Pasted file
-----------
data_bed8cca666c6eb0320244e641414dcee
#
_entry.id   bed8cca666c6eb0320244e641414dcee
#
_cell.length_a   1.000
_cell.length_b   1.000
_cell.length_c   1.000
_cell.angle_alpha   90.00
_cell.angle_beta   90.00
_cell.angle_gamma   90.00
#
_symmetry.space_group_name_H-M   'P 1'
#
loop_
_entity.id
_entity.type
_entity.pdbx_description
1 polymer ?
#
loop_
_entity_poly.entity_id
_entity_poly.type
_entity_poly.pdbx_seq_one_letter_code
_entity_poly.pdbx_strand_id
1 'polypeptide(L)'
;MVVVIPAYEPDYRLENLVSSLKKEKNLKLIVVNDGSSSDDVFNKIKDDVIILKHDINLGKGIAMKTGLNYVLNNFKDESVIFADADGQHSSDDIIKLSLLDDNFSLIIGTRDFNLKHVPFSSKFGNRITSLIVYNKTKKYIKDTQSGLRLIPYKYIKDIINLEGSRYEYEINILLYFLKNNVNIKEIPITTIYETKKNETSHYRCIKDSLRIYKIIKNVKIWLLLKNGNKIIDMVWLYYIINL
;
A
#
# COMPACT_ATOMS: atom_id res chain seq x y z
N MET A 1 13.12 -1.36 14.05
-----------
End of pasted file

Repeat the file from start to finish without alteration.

data_bed8cca666c6eb0320244e641414dcee
#
_entry.id   bed8cca666c6eb0320244e641414dcee
#
_cell.length_a   1.000
_cell.length_b   1.000
_cell.length_c   1.000
_cell.angle_alpha   90.00
_cell.angle_beta   90.00
_cell.angle_gamma   90.00
#
_symmetry.space_group_name_H-M   'P 1'
#
loop_
_entity.id
_entity.type
_entity.pdbx_description
1 polymer ?
#
loop_
_entity_poly.entity_id
_entity_poly.type
_entity_poly.pdbx_seq_one_letter_code
_entity_poly.pdbx_strand_id
1 'polypeptide(L)'
;MVVVIPAYEPDYRLENLVSSLKKEKNLKLIVVNDGSSSDDVFNKIKDDVIILKHDINLGKGIAMKTGLNYVLNNFKDESVIFADADGQHSSDDIIKLSLLDDNFSLIIGTRDFNLKHVPFSSKFGNRITSLIVYNKTKKYIKDTQSGLRLIPYKYIKDIINLEGSRYEYEINILLYFLKNNVNIKEIPITTIYETKKNETSHYRCIKDSLRIYKIIKNVKIWLLLKNGNKIIDMVWLYYIINL
;
A
#
# COMPACT_ATOMS: atom_id res chain seq x y z
N MET A 1 13.12 -1.36 14.05